Vincent Cianni is a documentary photographer whose work explores community, memory, and the human condition through image, text and audio. Cianni holds an MFA in Photography from the SUNY New Paltz and teaches photography at Parsons, the New School for Design and the International Center of Photography. Duke University’s Rubenstein Library established a study archive to insure the preservation of all his documentary projects, including negatives, contacts and correspondence. We Skate Hardcore, an eight-year documentary project of inline skaters in Williamsburg, Brooklyn published by NYU Press and the Center for Documentary Studies in 2004, was awarded the American Association of University Press Best Book Design. A major survey of this work was exhibited at the Museum of the City of New York in 2006. His photographs have also been exhibited in the Los Angeles County Museum of Art, Museum of Fine Arts, Houston and the George Eastman House as well as in London, France and Germany and published in Double Take, Aperture, The New Yorker, Photography as Activism; New York 400: A Visual History of America’s Greatest City; The Polaroid Book.
The fighters were beautiful – sleek, powerful, cut bodies – and their kicks were more powerful than their punches. They came to the tattered ring after being oiled and massaged by their trainers on the side of the dirt arena under a large covered tent on a hot sultry night. Young boys watched in awe hoping to be boxers themselves. They dressed in elaborately decorated and colorful satin trunks and were wrapped with a towel over their shoulders. They wore a matching robe and a downward-pointing braid, a headdress of sorts, attached to their coal-black hair.
They danced up to the ring; their trainers disrobed them; the referee checked their gloves and their cups under their shorts; music began to play – traditional Khmer folk music. The boxers bowed in reverence before entering the ring, then bowed in all four corners. They began stretching in graceful dance-like motions, splaying their legs forward and behind, moving their gloved hands in a circular motion, crouching and reaching up simultaneously. Their ‘dances’ were recognizable steps in preparation of a kick – swift, powerful, and effective. They were graceful and cocky, yet had the concentration of a monk. The final stretch was a bow to the audience before they began their round.
Before the competition of Muay-Thai each competitor must perform the "Wai-Kru" ritual and perform the ancient boxing dance. "Wai-Kuru" is a way to pay respect to his majesty the king or the chairman of the competition tournament. "Wai-Kru" is the way to realize the goodness of the master who gave them knowledge. It's also the way to strengthen their mind. The style of the dance is unique for each boxing master. The boxers who dance the same style wouldn't box each other since they realize that they have the same master. Furthermore, to the dance is a means to warm up before starting the fight. It also helps to relax the stress and to prepare body and mind to ready their selves for battle.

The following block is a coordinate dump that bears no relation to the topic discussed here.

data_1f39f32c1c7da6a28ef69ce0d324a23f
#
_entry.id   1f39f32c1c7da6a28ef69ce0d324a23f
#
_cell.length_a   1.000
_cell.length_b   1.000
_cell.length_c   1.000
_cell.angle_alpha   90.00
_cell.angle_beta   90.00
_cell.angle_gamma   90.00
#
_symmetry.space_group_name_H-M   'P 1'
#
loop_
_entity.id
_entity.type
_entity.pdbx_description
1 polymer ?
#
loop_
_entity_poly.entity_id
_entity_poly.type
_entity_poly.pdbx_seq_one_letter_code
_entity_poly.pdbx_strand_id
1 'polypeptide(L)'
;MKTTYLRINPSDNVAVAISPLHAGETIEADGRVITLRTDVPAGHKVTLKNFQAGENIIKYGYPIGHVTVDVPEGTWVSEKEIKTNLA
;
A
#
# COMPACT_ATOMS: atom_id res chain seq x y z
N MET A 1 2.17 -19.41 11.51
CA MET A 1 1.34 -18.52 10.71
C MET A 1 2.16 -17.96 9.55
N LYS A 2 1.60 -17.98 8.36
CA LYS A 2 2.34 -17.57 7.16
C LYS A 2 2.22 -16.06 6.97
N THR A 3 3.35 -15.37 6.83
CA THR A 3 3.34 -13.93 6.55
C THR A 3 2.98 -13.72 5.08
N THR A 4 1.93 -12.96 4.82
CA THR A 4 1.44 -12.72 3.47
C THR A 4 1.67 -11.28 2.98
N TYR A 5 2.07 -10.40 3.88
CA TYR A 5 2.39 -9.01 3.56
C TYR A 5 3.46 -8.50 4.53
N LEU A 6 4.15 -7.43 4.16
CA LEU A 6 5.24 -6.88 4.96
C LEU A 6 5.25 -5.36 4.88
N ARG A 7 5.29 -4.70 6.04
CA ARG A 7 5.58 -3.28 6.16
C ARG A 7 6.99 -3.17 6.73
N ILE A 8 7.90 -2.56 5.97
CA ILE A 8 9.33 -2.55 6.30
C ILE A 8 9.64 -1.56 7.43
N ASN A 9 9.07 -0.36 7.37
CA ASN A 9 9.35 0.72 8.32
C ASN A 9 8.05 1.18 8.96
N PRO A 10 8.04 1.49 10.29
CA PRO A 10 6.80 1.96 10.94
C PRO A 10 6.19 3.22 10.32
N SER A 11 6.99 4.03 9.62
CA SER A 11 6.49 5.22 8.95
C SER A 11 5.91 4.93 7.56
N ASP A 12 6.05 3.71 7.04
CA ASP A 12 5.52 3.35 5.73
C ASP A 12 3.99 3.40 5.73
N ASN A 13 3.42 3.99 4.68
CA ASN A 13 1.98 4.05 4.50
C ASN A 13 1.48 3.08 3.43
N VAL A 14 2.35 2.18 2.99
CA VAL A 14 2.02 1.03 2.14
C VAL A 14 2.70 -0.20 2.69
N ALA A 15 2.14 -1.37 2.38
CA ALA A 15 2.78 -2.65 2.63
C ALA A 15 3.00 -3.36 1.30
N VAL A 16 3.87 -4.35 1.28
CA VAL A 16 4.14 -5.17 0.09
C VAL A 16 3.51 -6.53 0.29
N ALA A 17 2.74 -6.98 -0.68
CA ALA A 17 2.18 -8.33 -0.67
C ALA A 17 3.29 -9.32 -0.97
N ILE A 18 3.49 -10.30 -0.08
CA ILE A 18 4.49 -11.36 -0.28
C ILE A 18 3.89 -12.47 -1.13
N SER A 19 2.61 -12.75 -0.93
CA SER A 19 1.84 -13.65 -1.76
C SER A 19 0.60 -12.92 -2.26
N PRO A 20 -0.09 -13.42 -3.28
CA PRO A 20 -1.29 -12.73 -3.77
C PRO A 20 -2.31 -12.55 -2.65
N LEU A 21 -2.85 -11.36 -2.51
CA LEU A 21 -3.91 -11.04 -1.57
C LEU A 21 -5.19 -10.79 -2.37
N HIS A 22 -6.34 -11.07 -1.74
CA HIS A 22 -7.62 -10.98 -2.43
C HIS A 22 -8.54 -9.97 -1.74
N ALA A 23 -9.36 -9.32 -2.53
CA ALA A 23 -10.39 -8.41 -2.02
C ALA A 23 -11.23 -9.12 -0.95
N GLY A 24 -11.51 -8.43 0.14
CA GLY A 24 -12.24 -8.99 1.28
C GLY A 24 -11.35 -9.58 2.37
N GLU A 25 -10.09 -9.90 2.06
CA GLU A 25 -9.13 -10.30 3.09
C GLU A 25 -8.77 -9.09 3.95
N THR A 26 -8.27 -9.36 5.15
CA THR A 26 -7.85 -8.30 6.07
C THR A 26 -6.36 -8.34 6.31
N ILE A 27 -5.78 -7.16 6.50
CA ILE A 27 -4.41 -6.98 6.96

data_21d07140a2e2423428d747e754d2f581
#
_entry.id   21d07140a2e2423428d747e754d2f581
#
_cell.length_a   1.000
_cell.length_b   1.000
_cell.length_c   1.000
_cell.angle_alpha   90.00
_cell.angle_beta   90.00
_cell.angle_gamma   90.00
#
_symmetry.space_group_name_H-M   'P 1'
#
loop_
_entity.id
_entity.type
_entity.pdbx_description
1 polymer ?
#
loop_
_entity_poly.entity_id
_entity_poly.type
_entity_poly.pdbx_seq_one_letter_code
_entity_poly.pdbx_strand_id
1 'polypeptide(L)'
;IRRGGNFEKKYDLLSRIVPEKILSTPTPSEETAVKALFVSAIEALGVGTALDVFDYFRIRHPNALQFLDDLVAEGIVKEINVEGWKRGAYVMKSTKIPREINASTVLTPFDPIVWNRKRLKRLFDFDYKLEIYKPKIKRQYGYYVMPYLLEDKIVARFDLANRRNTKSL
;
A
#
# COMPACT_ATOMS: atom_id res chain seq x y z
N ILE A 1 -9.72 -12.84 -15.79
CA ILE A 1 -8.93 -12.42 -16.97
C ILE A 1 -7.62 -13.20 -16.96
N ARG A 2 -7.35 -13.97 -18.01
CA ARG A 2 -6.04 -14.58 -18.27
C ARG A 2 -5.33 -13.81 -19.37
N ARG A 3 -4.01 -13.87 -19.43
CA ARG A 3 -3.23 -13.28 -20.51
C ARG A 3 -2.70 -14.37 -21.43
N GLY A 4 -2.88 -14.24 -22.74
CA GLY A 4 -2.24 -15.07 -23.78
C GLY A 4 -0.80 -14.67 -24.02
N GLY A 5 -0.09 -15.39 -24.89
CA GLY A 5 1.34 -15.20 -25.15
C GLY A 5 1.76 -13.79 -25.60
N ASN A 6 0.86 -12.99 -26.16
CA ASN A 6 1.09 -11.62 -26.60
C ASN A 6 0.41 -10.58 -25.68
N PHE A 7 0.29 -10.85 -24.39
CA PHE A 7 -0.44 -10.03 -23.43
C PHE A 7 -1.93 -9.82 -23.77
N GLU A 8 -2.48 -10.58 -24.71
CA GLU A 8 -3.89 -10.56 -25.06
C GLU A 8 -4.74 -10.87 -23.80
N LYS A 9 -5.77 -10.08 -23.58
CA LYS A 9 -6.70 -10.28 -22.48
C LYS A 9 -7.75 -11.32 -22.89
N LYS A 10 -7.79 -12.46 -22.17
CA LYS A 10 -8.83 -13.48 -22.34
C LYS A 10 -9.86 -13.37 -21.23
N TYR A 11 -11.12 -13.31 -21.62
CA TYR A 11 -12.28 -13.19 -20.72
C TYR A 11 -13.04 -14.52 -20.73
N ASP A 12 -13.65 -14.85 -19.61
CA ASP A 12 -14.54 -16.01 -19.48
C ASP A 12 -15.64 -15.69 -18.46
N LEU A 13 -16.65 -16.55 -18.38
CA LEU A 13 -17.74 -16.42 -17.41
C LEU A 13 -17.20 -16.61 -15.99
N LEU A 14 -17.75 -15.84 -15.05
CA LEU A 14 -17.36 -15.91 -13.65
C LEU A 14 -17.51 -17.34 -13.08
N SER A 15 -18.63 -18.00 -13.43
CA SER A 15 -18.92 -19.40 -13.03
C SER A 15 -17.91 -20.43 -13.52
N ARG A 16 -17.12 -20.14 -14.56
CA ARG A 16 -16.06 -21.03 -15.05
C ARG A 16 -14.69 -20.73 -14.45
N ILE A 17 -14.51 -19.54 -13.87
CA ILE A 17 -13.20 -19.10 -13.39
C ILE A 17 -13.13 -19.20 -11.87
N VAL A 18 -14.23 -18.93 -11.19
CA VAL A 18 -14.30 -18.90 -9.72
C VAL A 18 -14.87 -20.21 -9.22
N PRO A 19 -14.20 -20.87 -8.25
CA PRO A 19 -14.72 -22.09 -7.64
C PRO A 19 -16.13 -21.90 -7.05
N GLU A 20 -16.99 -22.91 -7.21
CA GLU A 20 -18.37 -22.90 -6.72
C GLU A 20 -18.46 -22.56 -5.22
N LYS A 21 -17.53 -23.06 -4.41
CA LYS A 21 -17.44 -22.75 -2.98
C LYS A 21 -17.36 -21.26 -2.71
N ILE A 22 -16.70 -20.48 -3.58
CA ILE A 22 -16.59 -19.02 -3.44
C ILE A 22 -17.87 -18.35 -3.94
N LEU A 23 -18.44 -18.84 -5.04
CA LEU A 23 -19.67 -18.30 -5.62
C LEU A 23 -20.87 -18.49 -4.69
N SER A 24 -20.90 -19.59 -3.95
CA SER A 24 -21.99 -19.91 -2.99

Rare Book, Manuscript, and Special Collection Library, Duke University
Museum of Modern Art, Rio de Janeiro
The Kinsey Institute for Sexual Research
Museum of Fine Arts, Houston
George Eastman House
Philadelphia Museum of Art
Los Angeles County Museum of Art
The Museum of the City of New York
The International Collection, Polaroid Corporation, Cambridge, MA
Harry Ranson Humanities Research Center, Austin, TX
The Brooklyn Museum of Art
Worcester Art Museum, Worcester, MA
The Southeast Museum of Photography, Daytona Beach, Florida
Museet fur Fotokunst, Sweden
Bibliotheque National de France, Paris
The Buhl Collection, NYC
Reader's Digest Collection, Pleasantville, NY
Palm Springs Art Museum, FL
Brooklyn Union Gas, Brooklyn, NY
The Samuel Dorsky Museum, New Paltz, NY
Musee Pierre Noel, Saint-Die-des-Vosges, France
James Michener Art Museum, Doylestown, P
The Midtown Y Photography Gallery Collection, New York, NY
University of Maryland, Baltimore, MD
We Skate Hardcore, 2004, NYU Press and Center for Documentary Studies
Gays in the Military: How America thanled Me, 2014: Daylight Books